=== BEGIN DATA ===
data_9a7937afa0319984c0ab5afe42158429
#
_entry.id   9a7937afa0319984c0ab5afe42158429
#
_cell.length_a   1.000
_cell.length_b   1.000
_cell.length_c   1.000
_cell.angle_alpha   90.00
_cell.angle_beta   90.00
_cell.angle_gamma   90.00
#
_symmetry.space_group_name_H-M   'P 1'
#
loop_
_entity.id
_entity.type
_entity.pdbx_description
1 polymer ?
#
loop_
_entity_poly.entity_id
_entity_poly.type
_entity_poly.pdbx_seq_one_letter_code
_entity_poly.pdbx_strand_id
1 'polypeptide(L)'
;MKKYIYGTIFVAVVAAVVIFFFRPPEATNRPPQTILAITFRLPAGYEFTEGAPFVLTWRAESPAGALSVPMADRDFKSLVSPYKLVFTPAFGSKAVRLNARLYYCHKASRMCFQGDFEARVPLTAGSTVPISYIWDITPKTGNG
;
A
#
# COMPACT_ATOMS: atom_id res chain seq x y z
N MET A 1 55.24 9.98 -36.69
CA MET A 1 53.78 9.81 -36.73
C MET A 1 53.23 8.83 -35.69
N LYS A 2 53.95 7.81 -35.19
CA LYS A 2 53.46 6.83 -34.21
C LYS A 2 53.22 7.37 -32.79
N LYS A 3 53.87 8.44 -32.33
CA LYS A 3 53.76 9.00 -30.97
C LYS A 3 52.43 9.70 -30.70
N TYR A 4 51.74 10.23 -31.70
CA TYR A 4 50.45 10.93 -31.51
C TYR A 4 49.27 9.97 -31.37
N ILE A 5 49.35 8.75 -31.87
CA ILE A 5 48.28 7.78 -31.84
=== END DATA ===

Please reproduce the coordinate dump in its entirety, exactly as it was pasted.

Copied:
data_9a7937afa0319984c0ab5afe42158429
#
_entry.id   9a7937afa0319984c0ab5afe42158429
#
_cell.length_a   1.000
_cell.length_b   1.000
_cell.length_c   1.000
_cell.angle_alpha   90.00
_cell.angle_beta   90.00
_cell.angle_gamma   90.00
#
_symmetry.space_group_name_H-M   'P 1'
#
loop_
_entity.id
_entity.type
_entity.pdbx_description
1 polymer ?
#
loop_
_entity_poly.entity_id
_entity_poly.type
_entity_poly.pdbx_seq_one_letter_code
_entity_poly.pdbx_strand_id
1 'polypeptide(L)'
;MKKYIYGTIFVAVVAAVVIFFFRPPEATNRPPQTILAITFRLPAGYEFTEGAPFVLTWRAESPAGALSVPMADRDFKSLVSPYKLVFTPAFGSKAVRLNARLYYCHKASRMCFQGDFEARVPLTAGSTVPISYIWDITPKTGNG
;
A
#
# COMPACT_ATOMS: atom_id res chain seq x y z
N MET A 1 55.24 9.98 -36.69
CA MET A 1 53.78 9.81 -36.73
C MET A 1 53.23 8.83 -35.69
N LYS A 2 53.95 7.81 -35.19
CA LYS A 2 53.46 6.83 -34.21
C LYS A 2 53.22 7.37 -32.79
N LYS A 3 53.87 8.44 -32.33
CA LYS A 3 53.76 9.00 -30.97
C LYS A 3 52.43 9.70 -30.70
N TYR A 4 51.74 10.23 -31.70
CA TYR A 4 50.45 10.93 -31.51
C TYR A 4 49.27 9.97 -31.37
N ILE A 5 49.35 8.75 -31.87
CA ILE A 5 48.28 7.78 -31.84